On to episode six... Now that I have some free time this week, it's going to be heard to not binge the rest of it, but I'm really enjoying letting each episode sit for a while.
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I like your explanation vis a vis the eyes, but I don't know if I agree. She doesn't phrase it as a common argument, she phrases it as an insight unique to her. And she takes a picture to stare at Lenny's eye. It doesn't have the ring of a materialist, natural theology argument for intelligent design. Also, Lenny's disappointment is kind of ridiculous: how eagre and grasping do you have to be to hope some random woman has all the truths of creation merely because she says so? His alacrity at questioning her is, well, naive. But perhaps he should've taken more interest: it's not nothing that a prostitute, who has available to her the low rhetoric about how god, heaven, or enlightenment can be accessed through her genitals, chooses to repudiate her body as god's temple in favour of finding god in other people's expressive qualities. Again, too, the scene ends not with Lenny's disappointment but a shot of the woman zooming in on Lenny's eye in the picture.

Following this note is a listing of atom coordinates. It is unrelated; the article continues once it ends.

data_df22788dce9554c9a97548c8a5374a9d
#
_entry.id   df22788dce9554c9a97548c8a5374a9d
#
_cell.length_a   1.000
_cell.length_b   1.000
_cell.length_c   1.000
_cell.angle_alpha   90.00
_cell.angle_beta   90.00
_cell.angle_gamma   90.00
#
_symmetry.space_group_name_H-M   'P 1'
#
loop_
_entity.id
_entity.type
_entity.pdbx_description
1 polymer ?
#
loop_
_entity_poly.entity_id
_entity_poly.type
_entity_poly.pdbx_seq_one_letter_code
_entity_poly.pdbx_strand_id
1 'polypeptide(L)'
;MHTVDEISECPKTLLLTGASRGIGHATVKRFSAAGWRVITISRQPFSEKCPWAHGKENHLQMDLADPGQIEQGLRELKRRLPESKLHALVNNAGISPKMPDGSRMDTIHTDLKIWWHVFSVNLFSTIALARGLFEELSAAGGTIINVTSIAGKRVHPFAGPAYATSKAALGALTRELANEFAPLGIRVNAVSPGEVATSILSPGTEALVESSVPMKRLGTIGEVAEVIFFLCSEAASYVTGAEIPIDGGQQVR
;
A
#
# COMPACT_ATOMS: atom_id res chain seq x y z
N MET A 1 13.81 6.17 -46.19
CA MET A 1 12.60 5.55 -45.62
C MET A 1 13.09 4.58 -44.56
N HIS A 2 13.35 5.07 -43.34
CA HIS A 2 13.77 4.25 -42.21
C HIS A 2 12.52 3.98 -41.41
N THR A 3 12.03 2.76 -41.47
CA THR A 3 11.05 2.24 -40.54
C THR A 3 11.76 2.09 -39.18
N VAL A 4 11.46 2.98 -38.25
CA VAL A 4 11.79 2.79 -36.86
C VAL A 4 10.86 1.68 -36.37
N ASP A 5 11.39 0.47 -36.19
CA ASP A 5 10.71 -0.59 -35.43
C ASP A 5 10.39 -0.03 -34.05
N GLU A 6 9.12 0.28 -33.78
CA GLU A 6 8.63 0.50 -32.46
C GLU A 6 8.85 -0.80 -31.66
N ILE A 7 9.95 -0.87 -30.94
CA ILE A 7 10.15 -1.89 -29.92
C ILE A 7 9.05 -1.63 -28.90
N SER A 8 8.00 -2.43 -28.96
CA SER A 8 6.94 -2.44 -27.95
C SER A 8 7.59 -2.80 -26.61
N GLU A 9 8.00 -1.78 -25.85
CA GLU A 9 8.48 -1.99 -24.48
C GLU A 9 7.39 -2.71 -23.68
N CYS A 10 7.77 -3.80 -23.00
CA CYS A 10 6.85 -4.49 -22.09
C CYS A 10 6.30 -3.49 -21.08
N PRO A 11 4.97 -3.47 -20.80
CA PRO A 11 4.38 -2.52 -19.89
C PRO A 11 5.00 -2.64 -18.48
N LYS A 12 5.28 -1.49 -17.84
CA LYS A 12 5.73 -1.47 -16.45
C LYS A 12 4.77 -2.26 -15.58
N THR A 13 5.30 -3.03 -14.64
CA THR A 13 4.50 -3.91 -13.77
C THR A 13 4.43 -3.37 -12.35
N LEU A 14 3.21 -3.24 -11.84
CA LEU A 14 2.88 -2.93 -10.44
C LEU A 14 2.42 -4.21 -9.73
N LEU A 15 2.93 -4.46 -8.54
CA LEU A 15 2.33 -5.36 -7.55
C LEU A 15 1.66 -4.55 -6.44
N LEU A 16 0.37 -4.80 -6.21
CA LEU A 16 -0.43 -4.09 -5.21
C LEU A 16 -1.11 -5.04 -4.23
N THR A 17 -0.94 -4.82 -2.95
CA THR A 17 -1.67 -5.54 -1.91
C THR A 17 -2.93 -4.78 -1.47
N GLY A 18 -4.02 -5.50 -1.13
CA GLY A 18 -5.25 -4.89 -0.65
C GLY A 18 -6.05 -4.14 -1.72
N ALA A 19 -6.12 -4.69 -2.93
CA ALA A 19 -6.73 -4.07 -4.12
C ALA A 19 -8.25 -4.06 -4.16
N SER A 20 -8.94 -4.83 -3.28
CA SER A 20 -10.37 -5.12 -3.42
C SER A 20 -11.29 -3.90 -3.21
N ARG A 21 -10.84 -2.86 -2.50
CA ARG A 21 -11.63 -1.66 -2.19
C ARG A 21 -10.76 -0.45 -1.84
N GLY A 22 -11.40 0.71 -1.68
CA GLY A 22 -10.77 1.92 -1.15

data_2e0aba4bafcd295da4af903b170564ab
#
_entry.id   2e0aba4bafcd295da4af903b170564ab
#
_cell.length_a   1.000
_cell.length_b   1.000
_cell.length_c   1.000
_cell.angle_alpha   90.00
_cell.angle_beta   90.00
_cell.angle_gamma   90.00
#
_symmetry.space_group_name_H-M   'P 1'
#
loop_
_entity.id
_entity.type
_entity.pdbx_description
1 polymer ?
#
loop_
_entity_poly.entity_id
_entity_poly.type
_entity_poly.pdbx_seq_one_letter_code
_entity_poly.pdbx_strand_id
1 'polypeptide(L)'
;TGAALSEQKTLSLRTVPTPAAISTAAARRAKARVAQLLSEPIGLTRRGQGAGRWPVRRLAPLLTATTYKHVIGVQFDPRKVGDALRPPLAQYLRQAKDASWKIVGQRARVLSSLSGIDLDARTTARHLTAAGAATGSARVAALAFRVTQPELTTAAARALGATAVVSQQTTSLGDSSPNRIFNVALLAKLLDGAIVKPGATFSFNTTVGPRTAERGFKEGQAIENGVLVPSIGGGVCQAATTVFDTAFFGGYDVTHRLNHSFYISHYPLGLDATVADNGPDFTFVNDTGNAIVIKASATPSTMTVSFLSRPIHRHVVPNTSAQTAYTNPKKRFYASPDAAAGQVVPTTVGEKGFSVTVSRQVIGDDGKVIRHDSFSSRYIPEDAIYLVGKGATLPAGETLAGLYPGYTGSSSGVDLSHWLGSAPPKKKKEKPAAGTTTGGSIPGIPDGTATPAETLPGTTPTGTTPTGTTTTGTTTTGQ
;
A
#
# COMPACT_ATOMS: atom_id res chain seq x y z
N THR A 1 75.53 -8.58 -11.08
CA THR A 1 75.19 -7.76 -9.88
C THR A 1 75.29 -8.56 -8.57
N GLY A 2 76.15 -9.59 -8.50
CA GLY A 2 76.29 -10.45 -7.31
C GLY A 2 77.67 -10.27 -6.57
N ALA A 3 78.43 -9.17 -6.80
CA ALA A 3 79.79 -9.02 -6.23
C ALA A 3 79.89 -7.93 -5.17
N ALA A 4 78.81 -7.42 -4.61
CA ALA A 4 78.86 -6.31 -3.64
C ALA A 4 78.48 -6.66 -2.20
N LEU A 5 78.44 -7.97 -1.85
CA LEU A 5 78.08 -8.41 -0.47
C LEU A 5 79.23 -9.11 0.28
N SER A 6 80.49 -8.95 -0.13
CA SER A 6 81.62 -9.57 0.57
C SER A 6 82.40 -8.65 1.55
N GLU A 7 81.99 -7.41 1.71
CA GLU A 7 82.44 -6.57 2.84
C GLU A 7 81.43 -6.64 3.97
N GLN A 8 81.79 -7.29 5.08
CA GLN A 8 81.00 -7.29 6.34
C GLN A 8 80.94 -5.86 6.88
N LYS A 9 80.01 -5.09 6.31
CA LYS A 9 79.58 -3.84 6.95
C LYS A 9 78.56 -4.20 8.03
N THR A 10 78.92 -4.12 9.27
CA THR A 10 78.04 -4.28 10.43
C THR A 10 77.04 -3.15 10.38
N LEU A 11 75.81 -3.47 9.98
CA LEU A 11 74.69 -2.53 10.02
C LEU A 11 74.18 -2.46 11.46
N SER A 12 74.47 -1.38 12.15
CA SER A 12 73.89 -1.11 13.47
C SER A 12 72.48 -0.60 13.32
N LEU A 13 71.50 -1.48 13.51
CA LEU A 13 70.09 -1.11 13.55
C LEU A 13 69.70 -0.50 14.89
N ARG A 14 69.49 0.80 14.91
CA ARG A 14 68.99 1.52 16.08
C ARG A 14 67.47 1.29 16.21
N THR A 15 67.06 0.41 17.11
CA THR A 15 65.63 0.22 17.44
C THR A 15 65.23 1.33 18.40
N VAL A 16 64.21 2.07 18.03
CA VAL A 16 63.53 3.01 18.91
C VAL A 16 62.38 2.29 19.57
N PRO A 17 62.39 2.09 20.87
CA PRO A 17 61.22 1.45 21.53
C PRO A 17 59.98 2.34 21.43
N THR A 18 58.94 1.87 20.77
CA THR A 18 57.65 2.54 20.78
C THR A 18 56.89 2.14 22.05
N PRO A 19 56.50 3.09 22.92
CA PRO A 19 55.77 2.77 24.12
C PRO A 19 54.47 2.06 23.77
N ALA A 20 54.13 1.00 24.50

Oh, and nice stuff picking out the lily symbolism. This show is making me feel my lack of training in the history of painting and iconography; I can only guess how much I'm missing. The lily symbolism at the end gives new light to Gutierrez staring at the hermaphrodite picture: it is Lenny, but Lenny as creator of Esther's baby.

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senseabove
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Re: The Young Pope

#93 Post by senseabove » Mon Feb 03, 2020 1:41 pm

Mr Sausage wrote:
Mon Feb 03, 2020 6:47 am
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I like your explanation vis a vis the eyes, but I don't know if I agree. She doesn't phrase it as a common argument, she phrases it as an insight unique to her. And she takes a picture to stare at Lenny's eye. It doesn't have the ring of a materialist, natural theology argument for intelligent design. Also, Lenny's disappointment is kind of ridiculous: how eagre and grasping do you have to be to hope some random woman has all the truths of creation merely because she says so? His alacrity at questioning her is, well, naive. But perhaps he should've taken more interest: it's not nothing that a prostitute, who has available to her the low rhetoric about how god, heaven, or enlightenment can be accessed through her genitals, chooses to repudiate her body as god's temple in favour of finding god in other people's expressive qualities. Again, too, the scene ends not with Lenny's disappointment but a shot of the woman zooming in on Lenny's eye in the picture.